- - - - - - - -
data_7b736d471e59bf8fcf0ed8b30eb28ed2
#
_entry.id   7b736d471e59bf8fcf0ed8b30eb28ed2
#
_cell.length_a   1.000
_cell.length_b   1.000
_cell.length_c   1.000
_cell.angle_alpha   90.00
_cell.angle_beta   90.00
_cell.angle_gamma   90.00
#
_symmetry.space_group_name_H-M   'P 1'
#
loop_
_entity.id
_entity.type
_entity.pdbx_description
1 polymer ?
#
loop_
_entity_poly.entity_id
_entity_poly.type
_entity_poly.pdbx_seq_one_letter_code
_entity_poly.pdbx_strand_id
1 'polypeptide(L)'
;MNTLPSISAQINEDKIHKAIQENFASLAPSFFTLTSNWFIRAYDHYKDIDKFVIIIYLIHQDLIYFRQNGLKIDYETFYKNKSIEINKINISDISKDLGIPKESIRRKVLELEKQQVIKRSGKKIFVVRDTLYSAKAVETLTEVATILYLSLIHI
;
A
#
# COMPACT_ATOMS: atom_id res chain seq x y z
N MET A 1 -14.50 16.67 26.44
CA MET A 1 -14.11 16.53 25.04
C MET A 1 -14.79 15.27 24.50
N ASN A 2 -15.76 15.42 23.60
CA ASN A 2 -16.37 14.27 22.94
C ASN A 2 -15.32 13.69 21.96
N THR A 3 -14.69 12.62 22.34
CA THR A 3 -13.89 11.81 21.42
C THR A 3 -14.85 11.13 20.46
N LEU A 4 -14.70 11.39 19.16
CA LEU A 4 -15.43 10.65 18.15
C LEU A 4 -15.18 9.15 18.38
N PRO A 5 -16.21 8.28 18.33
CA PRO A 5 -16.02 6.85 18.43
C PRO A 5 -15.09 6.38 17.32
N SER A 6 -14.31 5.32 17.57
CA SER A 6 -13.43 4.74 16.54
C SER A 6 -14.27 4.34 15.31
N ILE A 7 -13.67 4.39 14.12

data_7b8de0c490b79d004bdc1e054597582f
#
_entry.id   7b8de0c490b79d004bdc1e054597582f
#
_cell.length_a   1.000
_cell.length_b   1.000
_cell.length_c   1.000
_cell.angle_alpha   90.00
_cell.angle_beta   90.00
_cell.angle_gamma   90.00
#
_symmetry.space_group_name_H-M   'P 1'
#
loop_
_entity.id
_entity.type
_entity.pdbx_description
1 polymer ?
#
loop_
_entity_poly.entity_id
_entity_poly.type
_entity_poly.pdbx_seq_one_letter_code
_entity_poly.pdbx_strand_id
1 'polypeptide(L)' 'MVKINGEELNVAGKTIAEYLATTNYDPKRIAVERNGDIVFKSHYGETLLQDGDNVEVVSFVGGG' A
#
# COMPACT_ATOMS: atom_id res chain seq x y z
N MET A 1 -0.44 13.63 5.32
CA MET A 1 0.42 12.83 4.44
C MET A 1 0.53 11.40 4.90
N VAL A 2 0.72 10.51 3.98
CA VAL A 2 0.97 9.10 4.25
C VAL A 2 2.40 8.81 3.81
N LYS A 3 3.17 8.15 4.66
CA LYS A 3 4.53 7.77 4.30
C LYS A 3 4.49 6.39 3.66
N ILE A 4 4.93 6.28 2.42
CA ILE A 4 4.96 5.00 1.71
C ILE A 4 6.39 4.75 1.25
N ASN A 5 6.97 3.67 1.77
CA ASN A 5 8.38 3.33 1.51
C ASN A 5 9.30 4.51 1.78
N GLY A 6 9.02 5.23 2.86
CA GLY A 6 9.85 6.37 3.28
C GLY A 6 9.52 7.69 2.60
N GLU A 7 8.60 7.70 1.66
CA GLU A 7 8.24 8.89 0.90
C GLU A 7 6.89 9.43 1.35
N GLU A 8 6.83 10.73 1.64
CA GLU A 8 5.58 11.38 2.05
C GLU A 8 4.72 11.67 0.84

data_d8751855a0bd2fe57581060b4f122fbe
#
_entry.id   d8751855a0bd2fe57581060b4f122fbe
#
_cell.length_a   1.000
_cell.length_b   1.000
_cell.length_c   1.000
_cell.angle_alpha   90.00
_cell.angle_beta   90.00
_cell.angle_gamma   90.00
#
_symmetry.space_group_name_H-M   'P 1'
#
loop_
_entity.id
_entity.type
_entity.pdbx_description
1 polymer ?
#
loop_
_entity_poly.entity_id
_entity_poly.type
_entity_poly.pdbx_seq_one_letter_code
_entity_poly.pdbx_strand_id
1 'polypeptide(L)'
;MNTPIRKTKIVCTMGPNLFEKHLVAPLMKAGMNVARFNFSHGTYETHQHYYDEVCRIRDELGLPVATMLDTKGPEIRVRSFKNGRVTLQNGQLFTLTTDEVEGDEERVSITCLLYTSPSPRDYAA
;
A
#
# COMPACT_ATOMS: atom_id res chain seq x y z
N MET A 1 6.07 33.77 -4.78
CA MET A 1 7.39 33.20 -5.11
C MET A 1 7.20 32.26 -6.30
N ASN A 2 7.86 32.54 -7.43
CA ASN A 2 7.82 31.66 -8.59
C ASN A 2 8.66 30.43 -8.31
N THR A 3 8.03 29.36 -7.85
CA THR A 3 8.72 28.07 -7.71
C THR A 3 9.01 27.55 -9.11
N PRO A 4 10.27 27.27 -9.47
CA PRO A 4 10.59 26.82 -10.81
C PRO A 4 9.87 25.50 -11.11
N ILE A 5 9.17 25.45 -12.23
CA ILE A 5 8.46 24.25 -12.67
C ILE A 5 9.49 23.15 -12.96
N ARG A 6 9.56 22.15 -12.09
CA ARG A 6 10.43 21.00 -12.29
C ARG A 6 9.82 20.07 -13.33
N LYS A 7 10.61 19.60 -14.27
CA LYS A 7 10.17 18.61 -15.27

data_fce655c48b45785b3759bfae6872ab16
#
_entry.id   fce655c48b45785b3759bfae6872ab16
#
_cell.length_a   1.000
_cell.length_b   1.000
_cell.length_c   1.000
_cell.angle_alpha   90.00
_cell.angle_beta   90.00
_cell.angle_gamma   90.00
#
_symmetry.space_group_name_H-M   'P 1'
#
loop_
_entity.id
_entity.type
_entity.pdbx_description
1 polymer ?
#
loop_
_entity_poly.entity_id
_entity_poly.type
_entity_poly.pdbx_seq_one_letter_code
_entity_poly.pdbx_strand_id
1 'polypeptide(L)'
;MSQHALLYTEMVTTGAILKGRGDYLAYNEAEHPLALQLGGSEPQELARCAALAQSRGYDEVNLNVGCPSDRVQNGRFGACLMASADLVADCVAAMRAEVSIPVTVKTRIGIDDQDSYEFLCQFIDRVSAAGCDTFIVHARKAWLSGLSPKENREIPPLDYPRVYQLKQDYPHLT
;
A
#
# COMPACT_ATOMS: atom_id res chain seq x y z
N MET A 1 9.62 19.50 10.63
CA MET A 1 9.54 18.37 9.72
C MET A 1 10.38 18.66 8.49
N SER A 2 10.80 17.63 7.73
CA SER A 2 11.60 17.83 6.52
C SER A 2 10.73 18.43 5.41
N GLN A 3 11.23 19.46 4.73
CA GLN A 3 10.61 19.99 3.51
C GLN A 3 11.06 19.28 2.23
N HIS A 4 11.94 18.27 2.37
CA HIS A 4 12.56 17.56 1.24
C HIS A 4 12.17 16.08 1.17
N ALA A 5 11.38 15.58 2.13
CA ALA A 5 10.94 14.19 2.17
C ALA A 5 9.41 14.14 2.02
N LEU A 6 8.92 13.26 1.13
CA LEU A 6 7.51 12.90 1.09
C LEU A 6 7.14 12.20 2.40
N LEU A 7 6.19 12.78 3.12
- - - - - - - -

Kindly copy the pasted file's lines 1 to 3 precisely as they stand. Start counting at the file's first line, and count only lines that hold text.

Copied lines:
data_7b736d471e59bf8fcf0ed8b30eb28ed2
#
_entry.id   7b736d471e59bf8fcf0ed8b30eb28ed2